Genetic Predisposition to Sporadic Congenital Hearing Loss in a Pediatric Population
Audiological performance of cochlear implantation.Twenty-five children received cochlear implants. They were sub-divided into three groups—the SLC26A4 mutation, other gene mutations (including GJB2, MYO15A, and CDH23), and unidentified etiology groups—according to genotype. (a) Preoperative hearing thresholds for auditory steady-state response (ASSR). (b) Comparison of preoperative categories of auditory performance (CAP) scores among the three groups. (c) Comparison of postoperative CAP scores among the three groups. (d) Comparison of improvement in age equivalence in terms of receptive and expressive language among the three groups. ns, not significant (one-way analysis of variance).
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Related In: Results  -  Collection

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getmorefigures.php?uid=PMC5382691&req=5

f2: Audiological performance of cochlear implantation.Twenty-five children received cochlear implants. They were sub-divided into three groups—the SLC26A4 mutation, other gene mutations (including GJB2, MYO15A, and CDH23), and unidentified etiology groups—according to genotype. (a) Preoperative hearing thresholds for auditory steady-state response (ASSR). (b) Comparison of preoperative categories of auditory performance (CAP) scores among the three groups. (c) Comparison of postoperative CAP scores among the three groups. (d) Comparison of improvement in age equivalence in terms of receptive and expressive language among the three groups. ns, not significant (one-way analysis of variance).
Mentions: Of the 28 subjects included in the present study, 25 received cochlear implants for hearing rehabilitation. The mean age at operation was 26.0 ± 15.8 months. The type of implanted device was CI24RE (CochlearTM, Australia) or Concerto (Med-ElTM, Austria), depending on the decision of the patients. These 25 subjects were subdivided into three groups—the SLC26A4 mutation, other gene mutations (including GJB2, MYO15A, and CDH23), and unidentified etiology groups—according to genotype, and preoperative hearing thresholds for ASSR were compared among these groups (Fig. 2a). Although the group of individuals with mutations in other genes appeared to exhibit comparatively worse hearing thresholds at 500 and 1000 Hz, there were no significant differences in preoperative threshold among the three groups at any of the frequencies (two-way analysis of variance; P > 0.05). All three groups exhibited average preoperative CAP scores <2, where a score of 2 indicated response to spoken signals (e.g., “go” or “boo”). There were no statistically differences in the average preoperative or 6-month postoperative CAP scores among the groups (Fig. 2b and c)21. Age equivalence in terms of receptive and expressive language was evaluated according to the SELSI22. As shown in Fig. 2d, there were no significant differences in the improvement of receptive or expressive language among the groups.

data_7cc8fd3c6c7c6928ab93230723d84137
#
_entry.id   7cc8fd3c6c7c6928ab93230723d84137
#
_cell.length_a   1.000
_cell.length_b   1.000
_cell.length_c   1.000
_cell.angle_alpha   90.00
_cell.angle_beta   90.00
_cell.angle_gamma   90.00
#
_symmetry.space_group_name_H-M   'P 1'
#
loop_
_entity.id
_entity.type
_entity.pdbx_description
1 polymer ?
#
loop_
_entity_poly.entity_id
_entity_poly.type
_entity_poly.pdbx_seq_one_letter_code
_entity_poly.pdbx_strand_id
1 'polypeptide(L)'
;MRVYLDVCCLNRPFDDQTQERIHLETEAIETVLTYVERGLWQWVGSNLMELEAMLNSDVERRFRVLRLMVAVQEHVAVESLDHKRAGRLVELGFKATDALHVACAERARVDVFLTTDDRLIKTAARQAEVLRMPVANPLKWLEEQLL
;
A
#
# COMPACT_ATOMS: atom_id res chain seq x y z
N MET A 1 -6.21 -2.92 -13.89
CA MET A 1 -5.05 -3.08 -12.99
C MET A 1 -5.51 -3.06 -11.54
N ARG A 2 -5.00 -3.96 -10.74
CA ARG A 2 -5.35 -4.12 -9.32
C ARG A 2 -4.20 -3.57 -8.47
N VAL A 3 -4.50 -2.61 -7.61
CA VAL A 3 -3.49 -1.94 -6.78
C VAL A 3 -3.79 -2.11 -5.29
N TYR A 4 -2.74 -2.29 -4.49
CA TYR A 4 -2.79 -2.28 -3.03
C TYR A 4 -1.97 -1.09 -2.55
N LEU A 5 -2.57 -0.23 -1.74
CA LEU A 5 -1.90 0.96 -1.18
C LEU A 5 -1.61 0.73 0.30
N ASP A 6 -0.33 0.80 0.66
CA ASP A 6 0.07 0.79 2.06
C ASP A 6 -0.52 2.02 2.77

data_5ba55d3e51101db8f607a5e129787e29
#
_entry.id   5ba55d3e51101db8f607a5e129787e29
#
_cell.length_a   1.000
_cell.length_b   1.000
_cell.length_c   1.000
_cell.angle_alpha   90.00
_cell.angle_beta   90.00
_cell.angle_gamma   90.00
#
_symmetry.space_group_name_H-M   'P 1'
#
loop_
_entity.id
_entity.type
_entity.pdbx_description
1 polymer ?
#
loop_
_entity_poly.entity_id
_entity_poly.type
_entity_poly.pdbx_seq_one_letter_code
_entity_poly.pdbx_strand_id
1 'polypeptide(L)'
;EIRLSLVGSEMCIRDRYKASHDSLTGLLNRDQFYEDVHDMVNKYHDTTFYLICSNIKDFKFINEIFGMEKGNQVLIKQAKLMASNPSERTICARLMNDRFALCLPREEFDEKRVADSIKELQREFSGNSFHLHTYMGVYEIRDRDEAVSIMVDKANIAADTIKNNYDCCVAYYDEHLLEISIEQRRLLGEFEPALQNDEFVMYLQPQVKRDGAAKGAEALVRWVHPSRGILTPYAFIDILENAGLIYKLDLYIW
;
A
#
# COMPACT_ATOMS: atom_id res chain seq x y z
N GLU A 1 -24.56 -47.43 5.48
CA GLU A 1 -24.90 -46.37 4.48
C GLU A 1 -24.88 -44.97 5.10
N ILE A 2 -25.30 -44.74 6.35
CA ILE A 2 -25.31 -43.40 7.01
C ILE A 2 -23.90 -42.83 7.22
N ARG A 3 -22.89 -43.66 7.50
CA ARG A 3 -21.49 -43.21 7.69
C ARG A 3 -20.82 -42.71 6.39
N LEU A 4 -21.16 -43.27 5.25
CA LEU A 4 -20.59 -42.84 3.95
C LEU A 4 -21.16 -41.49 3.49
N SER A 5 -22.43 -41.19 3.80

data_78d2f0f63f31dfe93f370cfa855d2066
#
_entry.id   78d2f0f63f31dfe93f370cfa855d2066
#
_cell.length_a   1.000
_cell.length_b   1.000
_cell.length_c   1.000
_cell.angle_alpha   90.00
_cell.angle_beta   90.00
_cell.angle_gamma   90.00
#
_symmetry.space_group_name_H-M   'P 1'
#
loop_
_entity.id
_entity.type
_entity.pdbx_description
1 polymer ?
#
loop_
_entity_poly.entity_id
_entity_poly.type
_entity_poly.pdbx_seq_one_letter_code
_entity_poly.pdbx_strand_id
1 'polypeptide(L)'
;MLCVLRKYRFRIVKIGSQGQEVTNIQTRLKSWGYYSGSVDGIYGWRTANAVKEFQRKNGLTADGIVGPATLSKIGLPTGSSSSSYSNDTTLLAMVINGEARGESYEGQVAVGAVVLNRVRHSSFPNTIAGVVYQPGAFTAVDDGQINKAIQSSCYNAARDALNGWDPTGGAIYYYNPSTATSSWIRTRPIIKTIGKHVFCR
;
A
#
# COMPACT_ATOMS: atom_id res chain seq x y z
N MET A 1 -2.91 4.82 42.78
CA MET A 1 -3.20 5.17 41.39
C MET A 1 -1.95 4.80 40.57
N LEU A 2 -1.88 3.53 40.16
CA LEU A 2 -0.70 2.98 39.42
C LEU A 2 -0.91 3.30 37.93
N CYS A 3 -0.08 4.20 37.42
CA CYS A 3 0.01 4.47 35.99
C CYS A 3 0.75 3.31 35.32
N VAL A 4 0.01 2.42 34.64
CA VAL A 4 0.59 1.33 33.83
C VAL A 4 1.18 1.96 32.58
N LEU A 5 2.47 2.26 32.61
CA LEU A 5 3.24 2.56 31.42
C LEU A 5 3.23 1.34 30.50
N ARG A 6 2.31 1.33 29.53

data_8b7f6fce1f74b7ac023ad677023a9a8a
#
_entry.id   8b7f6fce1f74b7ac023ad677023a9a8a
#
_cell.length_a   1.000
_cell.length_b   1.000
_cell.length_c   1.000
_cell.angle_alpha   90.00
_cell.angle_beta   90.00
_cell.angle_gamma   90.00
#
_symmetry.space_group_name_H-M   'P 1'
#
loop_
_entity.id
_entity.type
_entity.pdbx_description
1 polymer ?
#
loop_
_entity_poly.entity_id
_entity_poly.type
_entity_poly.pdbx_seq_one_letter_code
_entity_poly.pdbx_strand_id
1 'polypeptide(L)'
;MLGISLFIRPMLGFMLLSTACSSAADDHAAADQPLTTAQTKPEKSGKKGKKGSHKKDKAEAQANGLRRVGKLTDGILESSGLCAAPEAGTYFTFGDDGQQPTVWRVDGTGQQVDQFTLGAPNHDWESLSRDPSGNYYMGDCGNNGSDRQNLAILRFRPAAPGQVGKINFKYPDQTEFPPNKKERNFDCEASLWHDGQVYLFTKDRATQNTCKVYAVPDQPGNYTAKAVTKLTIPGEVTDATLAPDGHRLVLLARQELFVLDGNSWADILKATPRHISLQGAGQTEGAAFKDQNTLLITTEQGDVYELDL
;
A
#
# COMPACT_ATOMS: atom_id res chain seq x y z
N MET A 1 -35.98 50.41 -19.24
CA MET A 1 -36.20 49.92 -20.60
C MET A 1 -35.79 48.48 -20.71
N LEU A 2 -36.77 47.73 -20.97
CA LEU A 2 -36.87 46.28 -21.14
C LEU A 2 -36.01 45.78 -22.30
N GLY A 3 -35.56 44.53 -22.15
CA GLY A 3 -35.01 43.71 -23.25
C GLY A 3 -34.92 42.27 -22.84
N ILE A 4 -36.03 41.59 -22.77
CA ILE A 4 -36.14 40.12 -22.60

View Article: PubMed Central - PubMed

ABSTRACT

Discriminating between inherited and non-inherited sporadic hearing loss is challenging. Here, we attempted to delineate genetic inheritance in simplex cases of severe-to-profound congenital hearing loss in Korean children. Variations in SLC26A4 and GJB2 in 28 children with bilateral severe-to-profound non-syndromic hearing loss (NSHL) without familial history were analyzed using Sanger sequencing. Genetic analysis of individuals without mutations in SLC26A4 and GJB2 was performed by whole exome sequencing (WES). Bi-allelic mutations in SLC26A4 and GJB2 were identified in 12 and 3 subjects, respectively. Of the 13 individuals without mutations in SLC26A4 and GJB2, 2 and 1 carried compound heterozygous mutations in MYO15A and CDH23, respectively. Thus, 64.3% (18/28) of individuals with NSHL were determined to be genetically predisposed. Individuals with sporadic severe-to-profound NSHL were found to mostly exhibit an autosomal recessive inheritance pattern. Novel causative candidate genes for NSHL were identified by analysis of WES data of 10 families without mutations in known causative genes. Bi-allelic mutations predisposing to NSHL were identified in 64.3% of subjects with sporadic severe-to-profound NSHL. Given that several causative genes for NSHL are still unidentified, genetic inheritance of sporadic congenital hearing loss could be more common than that indicated by our results.

No MeSH data available.